The clean energy and infrastructure sectors are getting a big boost. The Markle Foundation wants to make sure everyone can access its benefits.
Funding from the Infrastructure Investment and Jobs Act of 2021 (IIJA) and the Inflation Reduction Act of 2022 (IRA) can be utilized to create high-quality jobs, especially for those in underrepresented groups, according to a new report from The Markle Foundation.
Markle, an advocacy group that aims to improve labor environments to make them more equitable, argues these two new pieces of industrial policy offer not only the opportunity to revolutionize the infrastructure and clean energy industries, but to increase employment representation from underrepresented communities.
The report notes that potentially millions of new jobs will be created by the two new laws — good jobs, which “tend to pay more than occupations with similar education credential requirements and have higher rates of unionization, a characteristic associated with significant job quality benefits.”
But “women and younger workers are vastly underrepresented” in these types of jobs, “and racial/ ethnic inequality is stark,” according to the report.
While accounting for nearly half of the U.S. workforce, women only represent 18.5% of infrastructure workers, dropping to 3.6% of construction workers in 2019. Black and Latina women, meanwhile, represent less than 0.7% of all construction trade apprentices.
Black and Latina women also have historically been paid at a disproportionate rate in comparison to white men across any sector, and this field is no different. Black and Latina women are concentrated in lower-paying jobs within the infrastructure sector, paid an average of $23,000 less than market average.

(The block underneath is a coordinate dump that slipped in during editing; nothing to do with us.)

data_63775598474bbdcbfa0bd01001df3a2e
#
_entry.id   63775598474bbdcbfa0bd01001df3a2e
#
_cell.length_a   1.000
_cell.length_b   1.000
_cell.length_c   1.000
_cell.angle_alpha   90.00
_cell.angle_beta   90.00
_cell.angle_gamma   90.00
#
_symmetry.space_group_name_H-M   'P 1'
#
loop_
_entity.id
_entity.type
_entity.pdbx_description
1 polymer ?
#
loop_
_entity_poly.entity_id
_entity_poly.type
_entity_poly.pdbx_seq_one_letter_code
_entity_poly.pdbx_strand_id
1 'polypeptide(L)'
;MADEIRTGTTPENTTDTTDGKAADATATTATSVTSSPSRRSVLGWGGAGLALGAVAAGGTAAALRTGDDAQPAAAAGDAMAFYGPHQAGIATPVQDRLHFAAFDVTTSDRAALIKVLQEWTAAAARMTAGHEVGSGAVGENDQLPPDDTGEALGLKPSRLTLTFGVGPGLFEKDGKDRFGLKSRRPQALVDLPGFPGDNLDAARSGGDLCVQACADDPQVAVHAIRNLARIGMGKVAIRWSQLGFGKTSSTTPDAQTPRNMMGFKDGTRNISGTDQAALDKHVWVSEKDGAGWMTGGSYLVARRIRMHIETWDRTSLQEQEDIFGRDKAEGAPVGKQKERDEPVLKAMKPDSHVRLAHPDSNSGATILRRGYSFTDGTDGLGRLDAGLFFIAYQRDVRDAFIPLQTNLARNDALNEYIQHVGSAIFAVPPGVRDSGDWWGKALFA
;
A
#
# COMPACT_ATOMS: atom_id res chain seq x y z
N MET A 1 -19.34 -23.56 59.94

But all the new investment from the IIJA and IRA offers an opportunity to recruit more underrepresented groups into these new jobs and begin to create more equitable outcomes, Markle argues.
The report recommends that state Departments of Transportation use this federal funding to enforce job and inclusive workforce standards in contracting decisions, and also to stand up training programs. These investments should be applied in underserved communities to broaden workforce responsibilities.
The report notes:
“Because billions of dollars slated for transportation and clean energy funding is flowing through states and comes with significant flexibilities to invest in workforce goals, states have resources and options to prioritize creating high-quality jobs with this spending and to support broad, inclusive paths to these workforces…
“Importantly, state infrastructure agencies also now have more flexibility to use these funds for workforce investments, which are vital to building a larger and more diverse infrastructure workforce. States oversee numerous systems that touch jobseekers that could be leveraged to build diverse paths to infrastructure jobs. At the same time, state infrastructure agencies can set priorities in their spending to drive job quality and workforce access.”
But it not only states who have the responsibility to make changes for these fast-growing industries. Emphasizing the strong partnership that will be necessary between federal, state, and local agencies to address the exponentially growing demand for U.S. infrastructure workers, Markle suggests utilizing the IRA and IIJA grants to invest in apprenticeship programs, training programs, and readiness programs.
By investing in workers themselves, job quality and production will not only increase, but a safer environment will be created for all workers. With higher wages and company-funded education supplementation, the infrastructure and clean energy sector can continue to grow into the rising field we believe it will be.
“If multifaceted action is taken, this rare level of funding can support millions of good quality jobs that can provide economic security and mobility to many people, including demographic groups that have long been underrepresented in these sectors,” Markle reports.